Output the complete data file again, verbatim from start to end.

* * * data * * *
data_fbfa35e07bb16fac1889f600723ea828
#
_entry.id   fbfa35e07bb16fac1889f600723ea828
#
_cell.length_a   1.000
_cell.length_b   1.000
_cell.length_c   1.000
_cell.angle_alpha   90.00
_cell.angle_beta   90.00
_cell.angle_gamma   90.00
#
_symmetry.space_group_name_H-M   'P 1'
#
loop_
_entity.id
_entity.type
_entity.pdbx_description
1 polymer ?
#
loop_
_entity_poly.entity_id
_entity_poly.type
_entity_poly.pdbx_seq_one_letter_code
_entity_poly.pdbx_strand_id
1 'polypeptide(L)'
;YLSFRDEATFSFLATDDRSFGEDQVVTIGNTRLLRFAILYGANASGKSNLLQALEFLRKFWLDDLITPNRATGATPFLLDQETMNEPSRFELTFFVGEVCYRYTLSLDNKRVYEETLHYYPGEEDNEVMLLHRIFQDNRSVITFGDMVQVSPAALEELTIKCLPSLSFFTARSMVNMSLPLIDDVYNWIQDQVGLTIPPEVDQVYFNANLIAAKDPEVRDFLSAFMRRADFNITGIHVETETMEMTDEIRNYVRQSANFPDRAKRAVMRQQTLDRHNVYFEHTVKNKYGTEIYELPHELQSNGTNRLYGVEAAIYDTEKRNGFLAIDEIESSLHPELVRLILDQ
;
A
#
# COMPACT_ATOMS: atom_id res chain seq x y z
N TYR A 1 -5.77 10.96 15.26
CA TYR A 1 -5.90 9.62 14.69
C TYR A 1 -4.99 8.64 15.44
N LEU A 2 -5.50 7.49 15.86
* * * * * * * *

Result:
data_fbfa35e07bb16fac1889f600723ea828
#
_entry.id   fbfa35e07bb16fac1889f600723ea828
#
_cell.length_a   1.000
_cell.length_b   1.000
_cell.length_c   1.000
_cell.angle_alpha   90.00
_cell.angle_beta   90.00
_cell.angle_gamma   90.00
#
_symmetry.space_group_name_H-M   'P 1'
#
loop_
_entity.id
_entity.type
_entity.pdbx_description
1 polymer ?
#
loop_
_entity_poly.entity_id
_entity_poly.type
_entity_poly.pdbx_seq_one_letter_code
_entity_poly.pdbx_strand_id
1 'polypeptide(L)'
;YLSFRDEATFSFLATDDRSFGEDQVVTIGNTRLLRFAILYGANASGKSNLLQALEFLRKFWLDDLITPNRATGATPFLLDQETMNEPSRFELTFFVGEVCYRYTLSLDNKRVYEETLHYYPGEEDNEVMLLHRIFQDNRSVITFGDMVQVSPAALEELTIKCLPSLSFFTARSMVNMSLPLIDDVYNWIQDQVGLTIPPEVDQVYFNANLIAAKDPEVRDFLSAFMRRADFNITGIHVETETMEMTDEIRNYVRQSANFPDRAKRAVMRQQTLDRHNVYFEHTVKNKYGTEIYELPHELQSNGTNRLYGVEAAIYDTEKRNGFLAIDEIESSLHPELVRLILDQ
;
A
#
# COMPACT_ATOMS: atom_id res chain seq x y z
N TYR A 1 -5.77 10.96 15.26
CA TYR A 1 -5.90 9.62 14.69
C TYR A 1 -4.99 8.64 15.44
N LEU A 2 -5.50 7.49 15.86